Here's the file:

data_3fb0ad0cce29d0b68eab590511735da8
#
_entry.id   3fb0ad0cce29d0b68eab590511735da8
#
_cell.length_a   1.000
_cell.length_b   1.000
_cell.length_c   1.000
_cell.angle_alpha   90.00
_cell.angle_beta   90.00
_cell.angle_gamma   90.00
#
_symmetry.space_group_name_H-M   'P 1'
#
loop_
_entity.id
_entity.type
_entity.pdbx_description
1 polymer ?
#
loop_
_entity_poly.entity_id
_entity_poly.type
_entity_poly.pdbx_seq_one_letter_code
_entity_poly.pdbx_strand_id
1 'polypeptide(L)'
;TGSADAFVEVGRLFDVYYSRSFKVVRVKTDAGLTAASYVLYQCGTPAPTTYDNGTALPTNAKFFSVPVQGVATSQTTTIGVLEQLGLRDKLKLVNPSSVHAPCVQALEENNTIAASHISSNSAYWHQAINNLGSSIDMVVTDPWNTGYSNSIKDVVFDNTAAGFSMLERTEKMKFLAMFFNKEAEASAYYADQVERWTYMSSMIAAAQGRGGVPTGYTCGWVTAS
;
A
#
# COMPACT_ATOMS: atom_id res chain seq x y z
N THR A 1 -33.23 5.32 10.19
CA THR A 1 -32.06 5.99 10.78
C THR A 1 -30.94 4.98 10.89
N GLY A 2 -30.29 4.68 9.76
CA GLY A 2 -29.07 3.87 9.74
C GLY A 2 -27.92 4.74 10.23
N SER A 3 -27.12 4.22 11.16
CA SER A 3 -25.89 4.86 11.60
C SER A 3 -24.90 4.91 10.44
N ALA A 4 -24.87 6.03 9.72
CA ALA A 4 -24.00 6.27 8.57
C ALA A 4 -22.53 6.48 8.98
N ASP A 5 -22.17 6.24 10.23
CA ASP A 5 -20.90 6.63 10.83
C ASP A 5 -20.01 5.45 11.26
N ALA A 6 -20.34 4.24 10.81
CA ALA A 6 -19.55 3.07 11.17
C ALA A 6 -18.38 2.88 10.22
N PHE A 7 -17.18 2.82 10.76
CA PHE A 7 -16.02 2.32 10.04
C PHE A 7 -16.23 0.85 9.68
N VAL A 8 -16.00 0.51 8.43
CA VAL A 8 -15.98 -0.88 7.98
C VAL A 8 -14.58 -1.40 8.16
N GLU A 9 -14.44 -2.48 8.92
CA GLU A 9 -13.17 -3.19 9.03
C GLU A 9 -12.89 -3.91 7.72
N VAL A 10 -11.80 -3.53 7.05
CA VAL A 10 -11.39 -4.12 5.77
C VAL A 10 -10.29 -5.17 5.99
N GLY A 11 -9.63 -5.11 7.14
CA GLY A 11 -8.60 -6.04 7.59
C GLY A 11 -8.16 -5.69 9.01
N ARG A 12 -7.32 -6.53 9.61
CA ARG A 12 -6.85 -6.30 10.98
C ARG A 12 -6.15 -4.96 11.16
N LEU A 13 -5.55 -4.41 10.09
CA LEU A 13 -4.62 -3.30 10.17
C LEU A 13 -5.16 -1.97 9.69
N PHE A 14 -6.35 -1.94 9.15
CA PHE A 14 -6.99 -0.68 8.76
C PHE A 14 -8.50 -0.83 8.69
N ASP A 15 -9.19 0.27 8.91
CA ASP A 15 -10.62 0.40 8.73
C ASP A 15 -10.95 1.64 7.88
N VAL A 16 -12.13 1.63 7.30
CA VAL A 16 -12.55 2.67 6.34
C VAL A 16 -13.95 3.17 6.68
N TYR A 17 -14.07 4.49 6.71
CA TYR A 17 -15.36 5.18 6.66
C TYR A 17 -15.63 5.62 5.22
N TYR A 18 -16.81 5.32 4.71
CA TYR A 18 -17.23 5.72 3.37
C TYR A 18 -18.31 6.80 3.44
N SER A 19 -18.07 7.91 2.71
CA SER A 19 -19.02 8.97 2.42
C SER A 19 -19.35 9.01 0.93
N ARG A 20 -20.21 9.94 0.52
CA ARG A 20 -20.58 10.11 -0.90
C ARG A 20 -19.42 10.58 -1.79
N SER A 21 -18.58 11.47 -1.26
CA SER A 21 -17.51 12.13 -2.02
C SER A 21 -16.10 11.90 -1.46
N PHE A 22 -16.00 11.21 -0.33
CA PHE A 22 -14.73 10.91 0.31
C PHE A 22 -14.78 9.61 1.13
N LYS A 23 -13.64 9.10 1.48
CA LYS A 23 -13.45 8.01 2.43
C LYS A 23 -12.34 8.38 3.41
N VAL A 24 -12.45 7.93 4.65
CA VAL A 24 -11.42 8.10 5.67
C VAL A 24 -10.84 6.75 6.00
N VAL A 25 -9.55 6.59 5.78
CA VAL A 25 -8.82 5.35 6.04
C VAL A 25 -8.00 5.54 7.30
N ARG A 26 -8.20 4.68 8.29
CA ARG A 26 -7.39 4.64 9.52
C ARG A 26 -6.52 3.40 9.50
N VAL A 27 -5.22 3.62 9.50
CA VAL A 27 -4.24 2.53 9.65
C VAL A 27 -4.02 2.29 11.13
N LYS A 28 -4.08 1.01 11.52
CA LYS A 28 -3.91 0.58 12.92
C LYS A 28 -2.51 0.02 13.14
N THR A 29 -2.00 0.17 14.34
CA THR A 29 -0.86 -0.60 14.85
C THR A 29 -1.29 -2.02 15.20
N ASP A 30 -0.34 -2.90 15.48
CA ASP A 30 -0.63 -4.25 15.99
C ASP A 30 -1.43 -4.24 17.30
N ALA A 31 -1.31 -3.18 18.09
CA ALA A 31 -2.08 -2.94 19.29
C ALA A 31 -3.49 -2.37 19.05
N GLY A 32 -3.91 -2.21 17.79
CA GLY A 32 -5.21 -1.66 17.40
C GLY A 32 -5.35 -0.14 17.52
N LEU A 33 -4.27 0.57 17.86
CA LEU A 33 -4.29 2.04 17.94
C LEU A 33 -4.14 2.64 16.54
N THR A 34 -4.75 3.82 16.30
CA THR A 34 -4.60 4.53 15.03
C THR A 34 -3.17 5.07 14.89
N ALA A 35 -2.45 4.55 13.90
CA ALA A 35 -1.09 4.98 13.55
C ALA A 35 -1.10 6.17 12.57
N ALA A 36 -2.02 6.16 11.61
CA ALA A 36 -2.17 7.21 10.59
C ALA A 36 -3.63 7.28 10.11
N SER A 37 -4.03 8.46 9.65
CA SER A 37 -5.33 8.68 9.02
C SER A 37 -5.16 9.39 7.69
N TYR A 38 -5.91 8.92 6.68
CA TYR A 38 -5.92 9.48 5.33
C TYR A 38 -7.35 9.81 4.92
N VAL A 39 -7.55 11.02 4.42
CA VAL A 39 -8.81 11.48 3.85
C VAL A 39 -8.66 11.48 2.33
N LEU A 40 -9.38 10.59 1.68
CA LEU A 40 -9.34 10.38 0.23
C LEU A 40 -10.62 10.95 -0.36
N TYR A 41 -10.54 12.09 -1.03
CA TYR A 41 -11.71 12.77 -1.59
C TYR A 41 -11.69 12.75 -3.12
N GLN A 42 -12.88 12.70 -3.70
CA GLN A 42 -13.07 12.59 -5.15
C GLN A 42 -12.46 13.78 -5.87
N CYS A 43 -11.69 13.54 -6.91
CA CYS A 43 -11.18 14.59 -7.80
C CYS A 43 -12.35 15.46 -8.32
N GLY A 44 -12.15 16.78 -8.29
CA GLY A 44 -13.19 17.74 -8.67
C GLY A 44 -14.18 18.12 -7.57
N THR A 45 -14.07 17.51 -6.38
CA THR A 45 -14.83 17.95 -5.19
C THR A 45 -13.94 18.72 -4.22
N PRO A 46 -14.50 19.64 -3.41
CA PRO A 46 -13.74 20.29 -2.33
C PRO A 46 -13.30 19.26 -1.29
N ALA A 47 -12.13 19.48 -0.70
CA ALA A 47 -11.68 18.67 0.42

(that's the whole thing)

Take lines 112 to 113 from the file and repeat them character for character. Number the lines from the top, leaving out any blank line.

N LYS A 28 -4.08 1.01 11.52
CA LYS A 28 -3.91 0.58 12.92